Awk.Info

"Cause a little auk awk
goes a long way."

About awk.info
 »  table of contents
 »  featured topics
 »  page tags


About Awk
 »  advocacy
 »  learning
 »  history
 »  Wikipedia entry
 »  mascot
Implementations
 »  Awk (rarely used)
 »  Nawk (the-one-true, old)
 »  Gawk (widely used)
 »  Mawk
 »  Xgawk (gawk + xml + ...)
 »  Spawk (SQL + awk)
 »  Jawk (Awk in Java JVM)
 »  QTawk (extensions to gawk)
 »  Runawk (a runtime tool)
 »  platform support
Coding
 »  one-liners
 »  ten-liners
 »  tips
 »  the Awk 100
Community
 »  read our blog
 »  read/write the awk wiki
 »  discussion news group

Libraries
 »  Gawk
 »  Xgawk
 »  the Lawker library
Online doc
 »  reference card
 »  cheat sheet
 »  manual pages
 »  FAQ

Reading
 »  articles
 »  books:

WHAT'S NEW?

Mar 01: Michael Sanders demos an X-windows GUI for AWK.

Mar 01: Awk100#24: A. Lahm and E. de Rinaldis' patent search, in AWK

Feb 28: Tim Menzies asks this community to write an AWK cookbook.

Feb 28: Arnold Robbins announces a new debugger for GAWK.

Feb 28: Awk100#23: Premysl Janouch offers a IRC bot, In AWK

Feb 28: Updated: the AWK FAQ

Feb 28: Tim Menzies offers a tiny content management system, in Awk.

Jan 31: Comment system added to awk.info. For example, see discussion bottom of ?keys2awk

Jan 31: Martin Cohen shows that Gawk can handle massively long strings (300 million characters).

Jan 31: The AWK FAQ is being updated. For comments/ corrections/ extensions, please mail tim@menzies.us

Jan 31: Martin Cohen finds Awk on the Android platform.

Jan 31: Aleksey Cheusov released a new version of runawk.

Jan 31: Hirofumi Saito contributes a candidate Awk mascot.

Jan 31: Michael Sanders shows how to quickly build an AWK GUI for windows.

Jan 31: Hyung-Hwan Chung offers QSE, an embeddable Awk Interpreter.

[More ...]

Bookmark and Share

categories: Games,Top10,TenLiners,Mar,2009,BrianK

Story.awk

Contents

Synopsis

echo Goal | gawk -f story.awk [ -v Grammar=FILE ] [ -v Seed=NUMBER ] 
echo Goal | gawk -f storyp.awk [ -v Grammar=FILE ] [ -v Seed=NUMBER ] 

Download

Download from LAWKER.

Description

This code inputs a set of productions and outputs a string of words that satisfy the production rules.

This page describes two versions of that system: story.awk and storyp.awk. The former selects productions at random with equal probability. The latter allows the user to bias the selection by adding weights at the end of line, after each production.

Options

-v Grammar=FILE
Sets the FILE containing the productions. Defaults to "grammar".
-v Seed=NUM
Sets the seed for the random number generator. Defaults to "1". A useful idiom for generating random text is to use Seed=$RANDOM

Examples

A Short Example

This grammar..

Sentence -> Nounphrase Verbphrase   
Nounphrase -> the boy              
Nounphrase -> the girl           
Verbphrase -> Verb Modlist Adverb 
Verb -> runs                    
Verb -> walks                  
Modlist ->                    
Modlist -> very Modlist      
Adverb -> quickly           
Adverb -> slowly           
... and this input ...
for i in 1 2 3 4 5 6 7 8 9 10;do
	echo Sentence |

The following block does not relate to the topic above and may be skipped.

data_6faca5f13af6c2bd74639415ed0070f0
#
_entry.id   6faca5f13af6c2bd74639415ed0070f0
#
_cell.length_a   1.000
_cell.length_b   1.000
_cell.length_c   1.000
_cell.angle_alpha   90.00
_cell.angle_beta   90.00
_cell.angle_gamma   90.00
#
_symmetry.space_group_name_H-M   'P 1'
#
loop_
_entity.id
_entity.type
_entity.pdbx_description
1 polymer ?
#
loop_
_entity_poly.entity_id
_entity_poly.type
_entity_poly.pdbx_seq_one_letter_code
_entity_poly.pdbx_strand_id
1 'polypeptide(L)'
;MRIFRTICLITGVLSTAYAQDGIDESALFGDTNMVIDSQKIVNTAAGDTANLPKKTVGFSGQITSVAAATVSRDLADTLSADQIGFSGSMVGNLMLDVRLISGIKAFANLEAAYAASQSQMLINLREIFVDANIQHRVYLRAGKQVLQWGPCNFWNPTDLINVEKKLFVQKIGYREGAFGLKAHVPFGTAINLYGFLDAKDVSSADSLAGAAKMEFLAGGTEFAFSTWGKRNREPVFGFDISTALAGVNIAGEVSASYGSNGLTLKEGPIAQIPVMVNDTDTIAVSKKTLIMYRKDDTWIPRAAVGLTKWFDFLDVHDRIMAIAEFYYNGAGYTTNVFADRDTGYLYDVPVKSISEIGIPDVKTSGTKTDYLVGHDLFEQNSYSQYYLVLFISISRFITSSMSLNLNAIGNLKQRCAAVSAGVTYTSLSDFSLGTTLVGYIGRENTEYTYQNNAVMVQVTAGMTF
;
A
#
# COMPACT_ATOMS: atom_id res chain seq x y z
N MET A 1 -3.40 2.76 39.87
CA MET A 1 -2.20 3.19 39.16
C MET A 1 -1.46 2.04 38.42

gawk -f ../story.awk -v Grammar=english.rules -v Seed=$i | 
	fmt
done
... generates these sentences:
the boy runs very slowly
the girl runs slowly
the boy runs very slowly
the girl walks very very quickly
the boy runs quickly
the girl walks very very slowly
the boy walks very very very very very very quickly
the boy walks very quickly
the girl runs slowly
the girl runs very quickly

A Longer Example

Here is Gahan Wilson's sci-fi plot generator ...

Using the above, we can generate the following stories:


 Earth scientists invent giant bugs who want Our Women,  And Take
 A Few And Leave

 Earth is Attacked By tiny lunar superbeings who  Under Stand and
 Are Not radioactive and can not be killed by the Navy but They Die
 From Catching A Cold

 Earth scientists invent enormous bugs who are Friendly and and
 They Get Married And Live Happily Forever After

 Earth is Struck By A Giant cloud and Magically Saved

 Earth scientists invent giant bugs who  Under Stand and Are Not
 radioactive and can not be killed by the Air Force so They Kill
 Us

 Earth is Attacked By enormous extra Galactic blobs who  Under Stand
 and Are Not radioactive and can be killed by the Air Force

 Earth scientists discover enormous blobs who  Under Stand and Are
 Not radioactive and can be killed by a Crowd Of Peasants

 Earth falls Into Sun and  Some  Resuced

 Earth is Struck By A Giant comet but Is Saved

 Earth is Struck By A Giant comet and Is Destroyed

This is generated from the following code:

for i in 1 2 3 4 5 6 7 8 9 10;do
	echo
	echo Start | 
	gawk -f ../story.awk -v Grammar=scifi.rules -v Seed=$i | 
	fmt
done

running on the following grammar:

Start      -> Earth IsStressed
IsStressed -> Catestrophes 
IsStressed -> Science 
IsStressed -> Attack 
IsStressed -> Collision

Catestrophes -> Catestrophe and PossibleMegaDeath

Catestrophe -> burnsUp 
Catestrophe -> freezes
Catestrophe -> fallsIntoSun

Collision -> isStruckByAGiant Floater AndThen

Floater -> comet
Floater -> asteroid
Floater -> cloud

AndThen -> butIsSaved
AndThen -> andIsDestroyed
AndThen -> andMagicallySaved


PossibleMegaDeath -> everybodyDies
PossibleMegaDeath -> Some GoOn 

SomeSaved ->  somePeople
SomeSaved ->  everybody
SomeSaved ->  almostEverybody
  
GoOn -> dies
GoOn -> Resuced
GoOn -> Saved
 
Rescued -> isRescuedBy Sizes Extraterestrial Beings
Saved   -> butIsSavedBy SomeOne scientists the  Science

SomeOne -> earth
SomeOne -> extraterestrial